Primrose Hill Past: June Beechey

June Beechey (also known as Mrs Welsh) is one of Primrose Hill’s most loved faces, and a veritable icon (thanks to the Banksy look-alike artwork by street artist Bendi). Everyone loved going to June’s hardware shop. Bursting to the seams with organised chaos, everything you needed was there…plus things that you never knew you wanted until you saw them, but then realised that you did!

June was a fountain of local knowledge: ‘keep your candles in the freezer, they’ll last longer’, and was always ready for a cheerful chat. It was a sad day for us all when, over three years ago, June had to pack up shop and move.

But did you know Mrs Welsh isn’t June’s real name? R.J. Welsh was the name of the business when she and her husband Jim bought it in the late 1950s. And June isn’t her first name either, it’s Norma. She belonged to a club that had other Normas in it (including Norma Major) and Jim suggested she use her second name to avoid confusion.

Born in Bushey, Herts in 1932, June and Jim met on a blind date set up by friends who didn’t turn up, and they courted over Philharmonic concerts at the Watford Town Hall. June worked in finance in Croydon for six years and then Jim bought the business in Primrose Hill after leaving the army. The couple lived over the shop where they raised two children, Lynn and Graham. It was quite a tight squeeze, but June would take the children to play in Chalcot Square, and they had holidays in North Wales with friends who had a house with 12 bedrooms. Both children went to St.Paul’s School when it was in Swiss Cottage, and June was the first Parent Governor there. Jim was a Governor at Haverstock and helped a lot of children to learn to read.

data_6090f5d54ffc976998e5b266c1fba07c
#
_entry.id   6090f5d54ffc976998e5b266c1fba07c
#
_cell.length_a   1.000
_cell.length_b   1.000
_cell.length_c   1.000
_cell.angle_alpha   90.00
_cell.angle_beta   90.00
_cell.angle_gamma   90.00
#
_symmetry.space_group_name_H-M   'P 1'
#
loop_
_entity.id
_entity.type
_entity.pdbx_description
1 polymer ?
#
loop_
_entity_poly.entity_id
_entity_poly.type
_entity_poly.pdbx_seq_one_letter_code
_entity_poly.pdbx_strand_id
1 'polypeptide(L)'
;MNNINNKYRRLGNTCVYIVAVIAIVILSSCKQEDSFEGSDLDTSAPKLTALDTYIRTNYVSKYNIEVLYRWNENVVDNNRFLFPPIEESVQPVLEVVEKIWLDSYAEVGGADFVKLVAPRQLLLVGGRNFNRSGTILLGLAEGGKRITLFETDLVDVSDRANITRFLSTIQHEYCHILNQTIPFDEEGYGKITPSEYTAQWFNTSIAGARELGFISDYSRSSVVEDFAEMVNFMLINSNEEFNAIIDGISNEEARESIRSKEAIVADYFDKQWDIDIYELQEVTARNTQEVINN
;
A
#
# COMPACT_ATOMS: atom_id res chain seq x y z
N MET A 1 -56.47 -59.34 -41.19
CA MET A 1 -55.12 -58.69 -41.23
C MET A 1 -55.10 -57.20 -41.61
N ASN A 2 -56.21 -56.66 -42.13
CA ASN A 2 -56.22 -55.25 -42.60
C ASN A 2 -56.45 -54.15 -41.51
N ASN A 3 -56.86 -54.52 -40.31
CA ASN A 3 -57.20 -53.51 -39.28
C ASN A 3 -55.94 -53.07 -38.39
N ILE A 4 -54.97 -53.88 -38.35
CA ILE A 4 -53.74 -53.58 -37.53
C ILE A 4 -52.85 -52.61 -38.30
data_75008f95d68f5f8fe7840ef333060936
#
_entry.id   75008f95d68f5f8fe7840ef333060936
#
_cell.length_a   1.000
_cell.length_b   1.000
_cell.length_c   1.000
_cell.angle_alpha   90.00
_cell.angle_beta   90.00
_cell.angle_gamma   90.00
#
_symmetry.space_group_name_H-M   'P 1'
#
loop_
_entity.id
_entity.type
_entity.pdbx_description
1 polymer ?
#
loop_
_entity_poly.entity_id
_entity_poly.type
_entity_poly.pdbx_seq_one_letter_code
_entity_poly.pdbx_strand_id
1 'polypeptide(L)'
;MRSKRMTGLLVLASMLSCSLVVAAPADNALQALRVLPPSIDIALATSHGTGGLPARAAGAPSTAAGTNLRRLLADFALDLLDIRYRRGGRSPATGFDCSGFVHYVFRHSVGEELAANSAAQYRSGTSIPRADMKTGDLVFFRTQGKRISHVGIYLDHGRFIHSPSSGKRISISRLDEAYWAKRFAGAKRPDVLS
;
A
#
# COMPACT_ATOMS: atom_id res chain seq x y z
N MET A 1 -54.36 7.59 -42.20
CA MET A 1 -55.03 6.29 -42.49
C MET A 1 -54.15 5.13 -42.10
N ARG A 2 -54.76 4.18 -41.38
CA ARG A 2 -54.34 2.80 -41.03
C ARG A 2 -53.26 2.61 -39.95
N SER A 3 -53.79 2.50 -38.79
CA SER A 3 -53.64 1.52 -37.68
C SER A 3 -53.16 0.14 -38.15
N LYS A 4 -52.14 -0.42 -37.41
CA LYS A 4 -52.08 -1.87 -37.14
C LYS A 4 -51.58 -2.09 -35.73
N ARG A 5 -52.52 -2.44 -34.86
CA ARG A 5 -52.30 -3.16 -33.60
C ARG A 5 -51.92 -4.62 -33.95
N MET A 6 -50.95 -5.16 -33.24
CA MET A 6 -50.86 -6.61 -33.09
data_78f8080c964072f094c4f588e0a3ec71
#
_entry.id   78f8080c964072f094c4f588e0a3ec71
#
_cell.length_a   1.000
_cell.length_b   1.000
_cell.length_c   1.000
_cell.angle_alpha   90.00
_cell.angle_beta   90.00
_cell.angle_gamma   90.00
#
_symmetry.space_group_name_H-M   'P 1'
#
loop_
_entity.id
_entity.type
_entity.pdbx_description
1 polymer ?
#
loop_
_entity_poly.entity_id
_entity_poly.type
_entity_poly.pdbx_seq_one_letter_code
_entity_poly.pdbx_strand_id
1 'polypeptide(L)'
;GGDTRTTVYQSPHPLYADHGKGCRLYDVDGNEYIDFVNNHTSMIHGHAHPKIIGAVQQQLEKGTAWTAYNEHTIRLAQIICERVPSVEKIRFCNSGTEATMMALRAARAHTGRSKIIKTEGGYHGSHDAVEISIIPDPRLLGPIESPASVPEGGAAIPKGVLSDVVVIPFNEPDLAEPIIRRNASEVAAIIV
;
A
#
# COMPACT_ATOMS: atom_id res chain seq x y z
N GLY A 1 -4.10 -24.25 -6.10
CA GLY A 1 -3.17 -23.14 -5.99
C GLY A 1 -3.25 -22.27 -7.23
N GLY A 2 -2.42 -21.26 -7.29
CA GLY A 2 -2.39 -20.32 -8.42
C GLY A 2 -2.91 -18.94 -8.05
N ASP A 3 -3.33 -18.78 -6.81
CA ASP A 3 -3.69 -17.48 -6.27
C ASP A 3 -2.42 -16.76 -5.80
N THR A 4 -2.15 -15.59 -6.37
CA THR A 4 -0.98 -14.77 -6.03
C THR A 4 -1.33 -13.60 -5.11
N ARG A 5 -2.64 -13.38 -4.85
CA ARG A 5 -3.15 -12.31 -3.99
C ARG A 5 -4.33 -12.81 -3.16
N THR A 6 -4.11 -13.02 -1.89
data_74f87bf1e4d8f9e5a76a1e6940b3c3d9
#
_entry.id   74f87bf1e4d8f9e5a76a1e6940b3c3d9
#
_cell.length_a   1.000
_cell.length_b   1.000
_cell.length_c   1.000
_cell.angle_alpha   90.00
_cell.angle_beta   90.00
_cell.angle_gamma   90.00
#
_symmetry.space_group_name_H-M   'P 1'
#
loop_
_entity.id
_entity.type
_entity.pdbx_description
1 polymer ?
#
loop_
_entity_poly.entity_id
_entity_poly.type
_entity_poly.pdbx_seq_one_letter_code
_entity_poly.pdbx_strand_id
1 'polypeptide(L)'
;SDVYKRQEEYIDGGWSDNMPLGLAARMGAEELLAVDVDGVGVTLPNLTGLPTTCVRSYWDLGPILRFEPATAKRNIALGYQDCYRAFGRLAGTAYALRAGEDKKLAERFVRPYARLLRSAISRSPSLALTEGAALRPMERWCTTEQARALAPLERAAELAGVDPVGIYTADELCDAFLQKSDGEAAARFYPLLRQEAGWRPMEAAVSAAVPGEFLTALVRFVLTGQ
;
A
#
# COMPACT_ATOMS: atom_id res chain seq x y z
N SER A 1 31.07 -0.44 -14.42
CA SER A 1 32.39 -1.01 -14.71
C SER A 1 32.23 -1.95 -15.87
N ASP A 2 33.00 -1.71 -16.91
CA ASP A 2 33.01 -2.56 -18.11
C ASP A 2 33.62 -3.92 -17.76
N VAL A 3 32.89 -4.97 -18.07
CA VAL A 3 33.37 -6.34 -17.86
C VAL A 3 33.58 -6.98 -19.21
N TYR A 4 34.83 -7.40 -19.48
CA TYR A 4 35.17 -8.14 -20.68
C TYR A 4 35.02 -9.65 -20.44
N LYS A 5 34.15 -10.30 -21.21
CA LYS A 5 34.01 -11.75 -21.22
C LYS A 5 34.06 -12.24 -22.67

When June first moved here she hated the dirt from the railways but immediately liked the friendliness of the place, which she feels is still present, in spite of the area becoming wealthier. People would ring her doorbell on Christmas Day if they needed a bigger turkey tray. Not so many years ago I needed one myself, and June had sold out. She ran upstairs and came down with her own for us to borrow. Typical June. The mainstay of the business in the beginning was paraffin: ‘smelly stuff’.

All the shopkeepers helped each other, and there were a lot more shops. But once there was a murder: the butcher’s boy had taken a knife to one of the dairy lads. June saw the outline of the body drawn on the ground by the postbox when she went to post a letter. She remembers when Shepherds was a car showroom and the old betting shop sold American limousines. She and Jim had a Plymouth and then a Chrysler that had belonged to Douglas Fairbanks.

Happily, June now lives in nearby Jacqueline House, but she finds it a bit hard these days to come and shop. Her cheery presence on Regent’s Park Road is much missed.

Interviewed by Theresa Hallgarten. Photo of June is by Linda Seward

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